- Codruta Pohrib (2015), “The Afterlives of Communist Things: Archiving Feeling in Post-Communist Romania”, European Journal of Cultural Studies. Published online before print, 16 August.
Helen Tatlow, Modern Languages, University of Birmingham (Research Assistant)
Helen is a postgraduate researcher at the University of Birmingham. Her research looks at the works of the German writer Heinrich von Kleist in anglophone translation and adaptation, with a particular interest in how the cultural and historical context of production affects a target text.
Carmen Francesca Banciu, Romanian novelist
Susanne’s research focuses on transitional justice. She is particularly interested in conceptional approaches, memorialisation and gender perspectives. Her publications include:
- Susanne Buckley-Zistel and Stefanie Schäfer, eds (2014), Memorials in Times of Transition. Antwerp: Intersentia
- Susanne Buckley-Zistel, Teresa Koloma Beck, Chrisitan Braun and Friederike Mieth, eds (2014), Transitional Justice Theories. Abington: Routledge
Bill’s interests are in the area of German discourse history since ca. 1900, and particularly in the discourses on language as a vehicle of knowledge and memory. His recent work has been on the conceptualization of exile, including inner exile, in the context of National Socialism, and the history of the discourse on Nazism and language from the 1920s to the present day. His book publications include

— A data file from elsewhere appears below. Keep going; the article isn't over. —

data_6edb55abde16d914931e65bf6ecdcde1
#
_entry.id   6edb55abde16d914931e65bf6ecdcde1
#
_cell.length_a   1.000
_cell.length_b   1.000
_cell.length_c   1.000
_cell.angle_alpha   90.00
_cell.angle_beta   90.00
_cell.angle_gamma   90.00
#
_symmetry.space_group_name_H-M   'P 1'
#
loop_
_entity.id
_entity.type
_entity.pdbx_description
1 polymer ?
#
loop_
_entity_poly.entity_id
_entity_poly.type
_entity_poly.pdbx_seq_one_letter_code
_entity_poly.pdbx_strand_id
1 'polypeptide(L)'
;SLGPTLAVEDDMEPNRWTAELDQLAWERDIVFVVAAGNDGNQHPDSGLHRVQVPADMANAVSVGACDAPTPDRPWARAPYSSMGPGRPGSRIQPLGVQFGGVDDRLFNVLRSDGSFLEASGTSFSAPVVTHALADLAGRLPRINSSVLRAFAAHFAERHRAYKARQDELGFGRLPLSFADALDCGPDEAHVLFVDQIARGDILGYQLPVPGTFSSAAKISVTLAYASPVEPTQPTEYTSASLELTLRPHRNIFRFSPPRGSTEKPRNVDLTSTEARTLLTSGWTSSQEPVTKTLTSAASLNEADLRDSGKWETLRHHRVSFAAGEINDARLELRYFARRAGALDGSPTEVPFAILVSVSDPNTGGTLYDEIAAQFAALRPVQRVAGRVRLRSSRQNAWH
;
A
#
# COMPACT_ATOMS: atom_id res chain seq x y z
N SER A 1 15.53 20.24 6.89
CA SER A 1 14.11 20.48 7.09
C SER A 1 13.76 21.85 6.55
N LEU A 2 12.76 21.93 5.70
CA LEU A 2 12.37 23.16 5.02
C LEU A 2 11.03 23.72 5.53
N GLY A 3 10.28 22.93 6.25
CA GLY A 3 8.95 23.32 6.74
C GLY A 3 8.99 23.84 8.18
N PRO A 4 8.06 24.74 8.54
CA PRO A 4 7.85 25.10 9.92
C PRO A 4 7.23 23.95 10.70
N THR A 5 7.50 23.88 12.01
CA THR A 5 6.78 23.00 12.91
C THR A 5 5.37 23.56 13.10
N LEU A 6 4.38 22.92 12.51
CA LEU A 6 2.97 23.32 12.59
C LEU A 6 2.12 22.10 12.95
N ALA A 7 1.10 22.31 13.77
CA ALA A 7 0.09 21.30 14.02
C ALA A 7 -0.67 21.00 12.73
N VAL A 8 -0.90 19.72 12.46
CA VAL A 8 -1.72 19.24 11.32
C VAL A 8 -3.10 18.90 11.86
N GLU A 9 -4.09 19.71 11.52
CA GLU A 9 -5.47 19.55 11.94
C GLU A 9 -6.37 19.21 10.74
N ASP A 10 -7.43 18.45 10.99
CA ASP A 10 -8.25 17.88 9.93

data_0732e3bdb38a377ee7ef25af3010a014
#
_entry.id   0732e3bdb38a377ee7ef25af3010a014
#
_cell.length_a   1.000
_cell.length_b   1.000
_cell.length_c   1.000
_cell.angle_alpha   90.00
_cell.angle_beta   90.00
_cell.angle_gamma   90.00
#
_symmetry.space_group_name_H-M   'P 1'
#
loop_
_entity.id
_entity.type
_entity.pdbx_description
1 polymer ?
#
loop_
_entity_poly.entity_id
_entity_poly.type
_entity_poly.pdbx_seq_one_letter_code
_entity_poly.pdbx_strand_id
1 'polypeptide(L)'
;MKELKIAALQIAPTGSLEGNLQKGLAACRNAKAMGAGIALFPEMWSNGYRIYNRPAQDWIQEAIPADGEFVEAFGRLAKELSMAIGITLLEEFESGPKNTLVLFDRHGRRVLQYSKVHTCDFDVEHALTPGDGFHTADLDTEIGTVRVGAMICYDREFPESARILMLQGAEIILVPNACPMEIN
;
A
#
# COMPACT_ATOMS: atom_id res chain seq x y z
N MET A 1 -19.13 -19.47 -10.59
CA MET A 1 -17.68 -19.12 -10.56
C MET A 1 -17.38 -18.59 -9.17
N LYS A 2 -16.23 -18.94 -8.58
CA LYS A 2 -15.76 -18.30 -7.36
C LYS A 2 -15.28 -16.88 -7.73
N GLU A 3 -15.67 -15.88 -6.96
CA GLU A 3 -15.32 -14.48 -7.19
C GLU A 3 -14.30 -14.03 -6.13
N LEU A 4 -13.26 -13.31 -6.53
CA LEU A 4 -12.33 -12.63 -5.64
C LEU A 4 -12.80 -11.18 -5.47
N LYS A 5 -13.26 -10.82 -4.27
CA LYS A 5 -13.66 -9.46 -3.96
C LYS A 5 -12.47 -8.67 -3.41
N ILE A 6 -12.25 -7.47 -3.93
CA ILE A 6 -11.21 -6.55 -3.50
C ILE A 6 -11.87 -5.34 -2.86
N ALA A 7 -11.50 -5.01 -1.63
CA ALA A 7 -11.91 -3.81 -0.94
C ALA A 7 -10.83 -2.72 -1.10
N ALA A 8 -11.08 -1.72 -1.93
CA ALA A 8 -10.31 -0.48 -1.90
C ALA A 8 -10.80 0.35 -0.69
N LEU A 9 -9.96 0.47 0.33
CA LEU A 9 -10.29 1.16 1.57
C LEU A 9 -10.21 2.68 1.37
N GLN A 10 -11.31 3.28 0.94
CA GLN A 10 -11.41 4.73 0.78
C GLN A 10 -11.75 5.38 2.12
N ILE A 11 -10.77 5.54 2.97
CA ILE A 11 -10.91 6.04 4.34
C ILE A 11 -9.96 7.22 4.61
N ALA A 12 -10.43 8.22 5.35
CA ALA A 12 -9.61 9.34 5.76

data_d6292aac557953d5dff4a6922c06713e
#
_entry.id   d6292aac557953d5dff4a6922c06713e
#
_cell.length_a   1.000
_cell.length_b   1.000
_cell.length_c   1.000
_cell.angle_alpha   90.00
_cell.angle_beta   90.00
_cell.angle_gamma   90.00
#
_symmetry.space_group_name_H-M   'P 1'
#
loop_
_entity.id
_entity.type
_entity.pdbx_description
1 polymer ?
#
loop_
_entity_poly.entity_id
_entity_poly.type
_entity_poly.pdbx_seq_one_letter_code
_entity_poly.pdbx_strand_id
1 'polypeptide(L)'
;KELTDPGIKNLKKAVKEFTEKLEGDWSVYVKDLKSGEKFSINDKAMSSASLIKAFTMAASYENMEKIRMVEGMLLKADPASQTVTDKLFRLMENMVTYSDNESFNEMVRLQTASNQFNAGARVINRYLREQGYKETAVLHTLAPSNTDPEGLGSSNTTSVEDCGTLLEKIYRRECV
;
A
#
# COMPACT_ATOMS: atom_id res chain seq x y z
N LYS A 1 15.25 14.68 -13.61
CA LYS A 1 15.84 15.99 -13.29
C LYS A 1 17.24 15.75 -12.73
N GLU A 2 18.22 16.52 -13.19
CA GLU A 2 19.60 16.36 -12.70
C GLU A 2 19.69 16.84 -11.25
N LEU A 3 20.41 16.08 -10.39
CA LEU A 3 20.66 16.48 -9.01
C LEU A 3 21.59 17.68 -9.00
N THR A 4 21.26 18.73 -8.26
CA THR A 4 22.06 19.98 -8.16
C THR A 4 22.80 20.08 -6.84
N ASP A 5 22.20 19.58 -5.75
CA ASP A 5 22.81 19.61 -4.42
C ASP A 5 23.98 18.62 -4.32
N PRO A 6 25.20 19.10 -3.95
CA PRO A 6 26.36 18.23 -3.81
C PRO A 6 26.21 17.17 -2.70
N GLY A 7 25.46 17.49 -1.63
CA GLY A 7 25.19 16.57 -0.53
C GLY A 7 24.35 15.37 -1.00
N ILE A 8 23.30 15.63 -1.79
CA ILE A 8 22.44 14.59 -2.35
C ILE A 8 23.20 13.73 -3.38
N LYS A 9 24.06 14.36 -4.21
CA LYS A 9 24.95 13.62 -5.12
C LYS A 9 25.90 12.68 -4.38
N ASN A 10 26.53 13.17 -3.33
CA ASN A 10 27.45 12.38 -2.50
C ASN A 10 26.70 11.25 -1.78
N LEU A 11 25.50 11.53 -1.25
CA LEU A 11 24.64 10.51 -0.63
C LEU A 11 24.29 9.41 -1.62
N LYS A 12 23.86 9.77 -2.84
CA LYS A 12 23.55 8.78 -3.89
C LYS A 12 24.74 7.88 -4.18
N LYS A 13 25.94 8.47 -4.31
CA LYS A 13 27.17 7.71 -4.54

- William Dodd, ed (2013), “Der Mensch hat das Wort”: Der Sprachdiskurs in der Frankfurter Zeitung 1933-1943. Mit einem Geleitwort von Günther Gillessen. Berlin: de Gruyter
- William Dodd (2007), Jedes Wort wandelt die Welt. Dolf Sternbergers politische Sprachkritik. Wallstein Verlag, Göttingen
(Director) and Eugenio Szwarcer (Video and Set designer), La Conquesta del Pol Sud,
Agata’s main research interest is in transitional criminal justice in post-dictatorial and post-conflict states. Her current research project explores the experience of the law through the analysis of archival material comprising images taken at trials in Albania, East Germany and Poland. The study demonstrates the way that alternative dispute solutions in certain societies highlight justice roles and document atrocities that legal proceedings are not able to approach. Her publications include:
- Agata Fijalkowski and Raluca Grosescu, eds (2015), Transitional Criminal Justice in Post-Dictatorial and Post-Conflict Societies. Cambridge: Intersentia